Book Review: John Sandford’s Night Prey

Posted September 13, 2014 by Kathy Davie in Book Reviews

I received this book for free from the library in exchange for an honest review. This does not affect my opinion of the book or the content of my review.

Book Review: John Sandford’s Night Prey

Night Prey


John Sandford

It is part of the Lucas Davenport #6 series and is a detective mystery, mystery that was published by Berkley on March 1, 1995 and has 448 pages.

Explore it on Goodreads or Amazon.

Other books in this series include Rough Country

Other books by this author which I have reviewed include Rules of Prey, Shadow Prey, Eyes of Prey, Winter Prey, Silent Prey, Mind Prey, Sudden Prey, Easy Prey, Chosen Prey, Mortal Prey, Naked Prey, Hidden Prey, Broken Prey, Invisible Prey, Phantom Prey, Wicked Prey, Storm Prey, Buried Prey, Silken Prey, Stolen Prey, Field of Prey, Gathering Prey, Dark of the Moon, Heat Lightning, Rough Country, Bad Blood, Shock Wave, Mad River, Deadline, Storm Front, Extreme Prey, Escape Clause, The Fool's Run, Deep Freeze, The Empress File

Sixth in the Lucas Davenport detective mystery series set in Minneapolis and revolving around the reinstated Detective Davenport. It’s been two years since Lucas was forced to quit.

My Take

Gotta give Sandford credit for this twist: a detective who’s fired, goes off to build his successful gaming company, and comes back to work. Most people would think (including me) that Davenport would be happy enough creating his games and being a millionaire, but Sandford provides a credible reason — and one that I suspect would apply to most of us — for Lucas coming back to work as a cop.

Another nice switch is the cooperation that exists in this between law enforcement. These guys actually seem to like each other, and they help each other out. Okay, not the FBI guys. They’re their own mess.

Well, sounds like you can’t be too paranoid about your keys. For Sara Jensen, the nightmare began when one of the movers took an impression of her key and passed it on to a cat burglar. The nightmare continued for her when the stalking cat burglar saw her collect her spare key from a magnetic case under her car bumper. Don’t use the usual. Don’t combine keys. Heck, go with the combination locks instead! This story will also make a girl paranoid about closing those drapes, or never walking around naked?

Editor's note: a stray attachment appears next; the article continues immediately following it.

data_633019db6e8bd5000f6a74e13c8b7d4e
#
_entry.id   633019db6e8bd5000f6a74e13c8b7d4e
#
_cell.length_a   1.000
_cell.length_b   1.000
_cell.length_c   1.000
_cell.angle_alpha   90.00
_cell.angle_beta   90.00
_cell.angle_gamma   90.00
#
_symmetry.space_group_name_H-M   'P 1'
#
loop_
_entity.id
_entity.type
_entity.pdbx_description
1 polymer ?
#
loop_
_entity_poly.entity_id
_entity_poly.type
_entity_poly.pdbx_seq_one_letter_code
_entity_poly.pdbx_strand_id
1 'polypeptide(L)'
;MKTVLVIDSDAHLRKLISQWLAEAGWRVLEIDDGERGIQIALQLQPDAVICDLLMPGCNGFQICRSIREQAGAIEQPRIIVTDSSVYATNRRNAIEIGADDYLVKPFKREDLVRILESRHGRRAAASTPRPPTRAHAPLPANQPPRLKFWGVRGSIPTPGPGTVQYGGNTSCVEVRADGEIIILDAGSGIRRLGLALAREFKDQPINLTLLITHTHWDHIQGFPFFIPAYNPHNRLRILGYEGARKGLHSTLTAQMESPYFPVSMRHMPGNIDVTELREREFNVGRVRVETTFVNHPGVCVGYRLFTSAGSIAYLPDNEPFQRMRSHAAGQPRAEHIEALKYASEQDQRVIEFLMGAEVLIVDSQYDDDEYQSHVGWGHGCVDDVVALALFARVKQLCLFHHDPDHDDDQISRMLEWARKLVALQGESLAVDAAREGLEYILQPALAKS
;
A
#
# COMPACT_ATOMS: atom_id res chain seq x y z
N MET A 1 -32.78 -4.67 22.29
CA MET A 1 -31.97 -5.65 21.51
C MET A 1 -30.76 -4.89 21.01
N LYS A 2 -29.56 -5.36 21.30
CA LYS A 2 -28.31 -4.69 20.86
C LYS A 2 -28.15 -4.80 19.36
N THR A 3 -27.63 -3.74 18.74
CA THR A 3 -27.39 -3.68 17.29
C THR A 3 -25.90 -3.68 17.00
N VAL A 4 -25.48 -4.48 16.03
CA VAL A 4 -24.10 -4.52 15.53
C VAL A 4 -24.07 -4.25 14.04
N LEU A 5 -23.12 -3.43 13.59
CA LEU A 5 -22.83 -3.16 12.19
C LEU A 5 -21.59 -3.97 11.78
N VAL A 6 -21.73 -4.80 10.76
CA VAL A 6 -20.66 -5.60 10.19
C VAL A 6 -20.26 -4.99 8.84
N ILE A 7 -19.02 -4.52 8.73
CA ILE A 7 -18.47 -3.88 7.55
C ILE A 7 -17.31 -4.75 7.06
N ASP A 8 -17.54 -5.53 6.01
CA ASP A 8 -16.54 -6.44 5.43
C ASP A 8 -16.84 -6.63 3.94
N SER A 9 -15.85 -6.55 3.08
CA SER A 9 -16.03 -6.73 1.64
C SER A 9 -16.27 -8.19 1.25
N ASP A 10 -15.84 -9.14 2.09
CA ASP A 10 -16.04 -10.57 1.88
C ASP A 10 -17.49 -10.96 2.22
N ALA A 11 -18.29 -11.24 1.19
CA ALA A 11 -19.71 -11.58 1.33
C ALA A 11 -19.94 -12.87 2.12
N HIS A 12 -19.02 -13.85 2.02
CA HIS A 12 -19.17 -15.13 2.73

Koop is another example of why parents need to be licensed. It’s rather depressing how much the cops have to pay heed to the media. How much easier would a cop’s life be if they could simply concentrate on solving the crime and not have to pander to television and newspapers?

Lucas is a complex guy in some respects. Sandford keeps me quietly unsettled with Lucas’ indecision about settling down. We went through this thought process with Jennifer, and now it’s about Weather. Lucas wants to settle down, but worries that he’ll miss the variety, the chase. Yet each time he’s confronted with the possibility, Weather rears up and entices him right back. He wants her, and only her. And I love that Lucas wants to know more about how Weather’s job works.

Oh man, I do love how Sandford keeps it down home with Beneteau’s reaction to Ellie Mae being in the wrong bed.

Sandford does make his psychopaths real, and I will never understand them.

Jesus, that ending. In some ways, it’s a great out with very short-term suffering. It does make me feel grateful for dedicated cops. They hustled in this story. They tracked down every possibility, working it 24/7.

The Story

It’s a race against time for Meagan Connell. She’s the one who put it together. That there’s a serial killer on the loose, and she wants to solve it before she dies.